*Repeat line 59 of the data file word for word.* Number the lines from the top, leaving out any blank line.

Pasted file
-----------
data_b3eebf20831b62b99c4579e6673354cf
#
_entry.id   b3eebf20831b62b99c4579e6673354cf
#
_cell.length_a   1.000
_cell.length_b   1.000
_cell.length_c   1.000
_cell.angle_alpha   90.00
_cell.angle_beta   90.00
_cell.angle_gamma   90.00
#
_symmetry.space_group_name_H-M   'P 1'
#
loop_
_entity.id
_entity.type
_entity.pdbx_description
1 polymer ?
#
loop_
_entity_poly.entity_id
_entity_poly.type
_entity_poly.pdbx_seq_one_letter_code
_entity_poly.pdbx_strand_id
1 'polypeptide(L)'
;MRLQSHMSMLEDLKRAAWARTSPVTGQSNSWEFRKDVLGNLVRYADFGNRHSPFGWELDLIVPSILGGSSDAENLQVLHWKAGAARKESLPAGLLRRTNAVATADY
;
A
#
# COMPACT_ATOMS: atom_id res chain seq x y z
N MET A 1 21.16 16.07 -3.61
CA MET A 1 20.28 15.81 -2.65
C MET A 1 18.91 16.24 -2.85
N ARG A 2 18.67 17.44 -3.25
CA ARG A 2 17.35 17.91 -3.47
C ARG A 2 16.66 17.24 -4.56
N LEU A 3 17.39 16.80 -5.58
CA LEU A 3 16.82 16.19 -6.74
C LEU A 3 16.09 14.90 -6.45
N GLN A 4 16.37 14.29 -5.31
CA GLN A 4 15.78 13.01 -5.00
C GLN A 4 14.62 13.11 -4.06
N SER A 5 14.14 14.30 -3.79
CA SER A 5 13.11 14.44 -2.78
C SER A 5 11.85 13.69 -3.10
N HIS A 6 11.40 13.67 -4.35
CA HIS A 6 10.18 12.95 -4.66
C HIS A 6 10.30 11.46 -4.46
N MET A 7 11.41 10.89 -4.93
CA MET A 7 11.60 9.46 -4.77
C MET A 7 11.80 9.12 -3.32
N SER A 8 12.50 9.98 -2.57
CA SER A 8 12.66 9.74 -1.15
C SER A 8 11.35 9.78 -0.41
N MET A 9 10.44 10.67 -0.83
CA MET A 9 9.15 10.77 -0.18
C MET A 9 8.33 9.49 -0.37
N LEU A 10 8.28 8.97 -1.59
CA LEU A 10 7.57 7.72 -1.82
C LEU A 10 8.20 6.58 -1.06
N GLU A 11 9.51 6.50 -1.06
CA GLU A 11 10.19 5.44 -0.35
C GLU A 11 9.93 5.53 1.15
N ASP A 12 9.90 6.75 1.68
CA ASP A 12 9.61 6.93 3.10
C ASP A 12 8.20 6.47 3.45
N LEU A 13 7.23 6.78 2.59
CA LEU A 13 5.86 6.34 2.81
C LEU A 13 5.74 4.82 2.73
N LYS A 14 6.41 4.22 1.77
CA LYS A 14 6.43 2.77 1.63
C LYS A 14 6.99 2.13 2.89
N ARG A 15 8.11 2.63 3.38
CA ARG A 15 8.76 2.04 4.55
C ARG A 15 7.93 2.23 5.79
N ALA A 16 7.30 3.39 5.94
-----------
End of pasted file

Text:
CA LEU A 10 7.57 7.72 -1.82